Wednesday, April 11, 2012

We ask again: Is Alcoa the Bellwether of the Economy?

Alcoa (AA), the aluminum manufacturer that many refer to as the bellwether of the U.S. economy, reported better than expected Q1 earnings. This will be taken as good news by the market, at least early on. We decided to do some back-of-the-envelope calculation to see if this 'bellwether' reputation has any merit. As usual, our analysis was not very complicated.

If one is talking about AA's quarterly performance being an economic indicator, then sales growth is what one must look at. The Company's 70% Y/Y decline in earnings, although it beat the very credible Street's estimates, certainly should not be considered a good economic growth indicator. For this reason, we focused on the Company's sales growth.

We first looked at the correlation of AA's top-line growth and U.S. GDP growth. Not surprisingly, the two are positively correlated. The figure, based on 13 years of quarterly data, was approx. 0.60.

We then regressed annualized GDP growth per quarter against AA's sales growth. It turns out that a 1% AA quarterly sales growth represents an increase in US GDP growth of only 20bps. We must say that the AA sales coefficient turned out to be statistically significant, explaining 33% of the variation in GDP growth. However, based on this very complicated & simple linear regression (!), AA Q1 sales growth indicates only a 1.9% Q1 GDP growth, significantly below 2.4% which is the midpoint of economists' estimates ranging between 2.2% and 2.6%.

For this reason, if AA's performance is a bellwether of the economy, then maybe we should not be overly optimistic about Q1 economic growth.  In addition, maybe the higher Feb. wholesale inventories reported on Monday were due to lack of sales rather than higher projected sales.  Or as we have been before, we can remain a bit hesitant in viewing AA quarterly results as a bellwether for the U.S. economy. Of course, after the market's (S&P 500) 4.3% decline over the last five trading days, we do expect AA's better than expected earnings to have a positive impact, but we doubt such impact will last long.

Regarding the Company’s quarterly earnings presentation, its 2012 end-market guidance calls for strong growth in North American automotive and heavy trucks markets, partially offset by weakness in the beverage can industry, and commercial building and construction. The only bright spot that AA sees in Europe is the beverage can packaging end-market, in which AA expects a 5% - 7% growth this year. For China, the Company lowered its growth projections of the automotive and trucking industries, while it slightly upped growth forecast for commercial building and construction.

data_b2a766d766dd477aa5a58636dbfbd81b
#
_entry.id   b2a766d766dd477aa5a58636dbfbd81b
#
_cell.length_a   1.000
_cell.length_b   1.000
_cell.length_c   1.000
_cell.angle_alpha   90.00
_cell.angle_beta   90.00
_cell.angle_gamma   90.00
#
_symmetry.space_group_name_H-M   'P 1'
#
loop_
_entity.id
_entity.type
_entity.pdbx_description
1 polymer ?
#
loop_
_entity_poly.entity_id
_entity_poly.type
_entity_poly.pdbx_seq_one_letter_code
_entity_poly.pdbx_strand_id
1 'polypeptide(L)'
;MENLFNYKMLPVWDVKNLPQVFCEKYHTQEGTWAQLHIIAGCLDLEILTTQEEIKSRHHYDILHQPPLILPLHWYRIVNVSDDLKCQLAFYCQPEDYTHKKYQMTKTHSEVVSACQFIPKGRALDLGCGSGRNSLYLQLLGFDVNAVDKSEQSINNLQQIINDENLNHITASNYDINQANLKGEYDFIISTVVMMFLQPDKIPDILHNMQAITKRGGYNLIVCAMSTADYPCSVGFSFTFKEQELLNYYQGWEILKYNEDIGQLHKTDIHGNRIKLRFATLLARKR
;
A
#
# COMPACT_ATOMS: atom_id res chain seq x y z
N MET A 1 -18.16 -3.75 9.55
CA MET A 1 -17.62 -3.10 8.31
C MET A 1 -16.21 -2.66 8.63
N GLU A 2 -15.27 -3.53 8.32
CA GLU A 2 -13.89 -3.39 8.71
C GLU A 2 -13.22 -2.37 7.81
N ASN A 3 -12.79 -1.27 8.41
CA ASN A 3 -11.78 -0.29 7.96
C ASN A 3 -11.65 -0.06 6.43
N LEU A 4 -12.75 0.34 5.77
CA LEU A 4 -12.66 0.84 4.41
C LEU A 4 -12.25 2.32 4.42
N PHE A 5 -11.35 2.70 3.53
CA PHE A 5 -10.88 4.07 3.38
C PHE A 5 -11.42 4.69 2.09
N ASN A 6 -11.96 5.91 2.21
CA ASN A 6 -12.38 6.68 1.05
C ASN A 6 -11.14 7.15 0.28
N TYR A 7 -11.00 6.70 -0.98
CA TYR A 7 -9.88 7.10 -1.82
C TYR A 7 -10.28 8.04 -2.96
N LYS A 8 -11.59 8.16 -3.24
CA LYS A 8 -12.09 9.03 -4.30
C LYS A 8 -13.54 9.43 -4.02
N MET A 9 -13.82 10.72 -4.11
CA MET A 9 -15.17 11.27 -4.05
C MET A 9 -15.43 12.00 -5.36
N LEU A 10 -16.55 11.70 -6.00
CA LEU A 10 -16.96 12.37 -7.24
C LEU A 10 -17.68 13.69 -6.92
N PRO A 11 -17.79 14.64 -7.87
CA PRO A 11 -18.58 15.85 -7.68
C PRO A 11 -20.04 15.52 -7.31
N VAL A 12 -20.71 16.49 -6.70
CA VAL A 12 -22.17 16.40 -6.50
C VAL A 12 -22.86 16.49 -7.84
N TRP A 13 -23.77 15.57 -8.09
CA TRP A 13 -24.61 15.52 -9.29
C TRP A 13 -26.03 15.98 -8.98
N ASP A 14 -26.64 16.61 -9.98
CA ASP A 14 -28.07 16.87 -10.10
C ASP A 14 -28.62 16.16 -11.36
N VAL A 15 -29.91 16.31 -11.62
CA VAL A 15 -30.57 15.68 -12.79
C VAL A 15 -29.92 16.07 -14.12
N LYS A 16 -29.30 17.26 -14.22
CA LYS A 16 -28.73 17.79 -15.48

After hitting levels to which we referred as fair value, S&P 500 has already broken below the two support levels that we mentioned before, 1390 and 1375; and it is not too far away from 1350. It will likely remain between 1350 and 1365 until the important PPI and CPI figures are released on Thursday and Friday, respectively (in addition to the initial jobless claims). We note that the 1350 level can be considered very important as the S&P 500 hit that level and went slightly above it multiple times in 2011 before beginning its near 19% correction phase in Aug. '11. The 1300 level, or another 4% decline, could become more probable if that 1350 support level is broken through.

Lastly, we must note that Bernanke did not mention further quantitative easing on Monday night. The market is beginning to discount any probability of further easing after June, which also explains the latest pullback.

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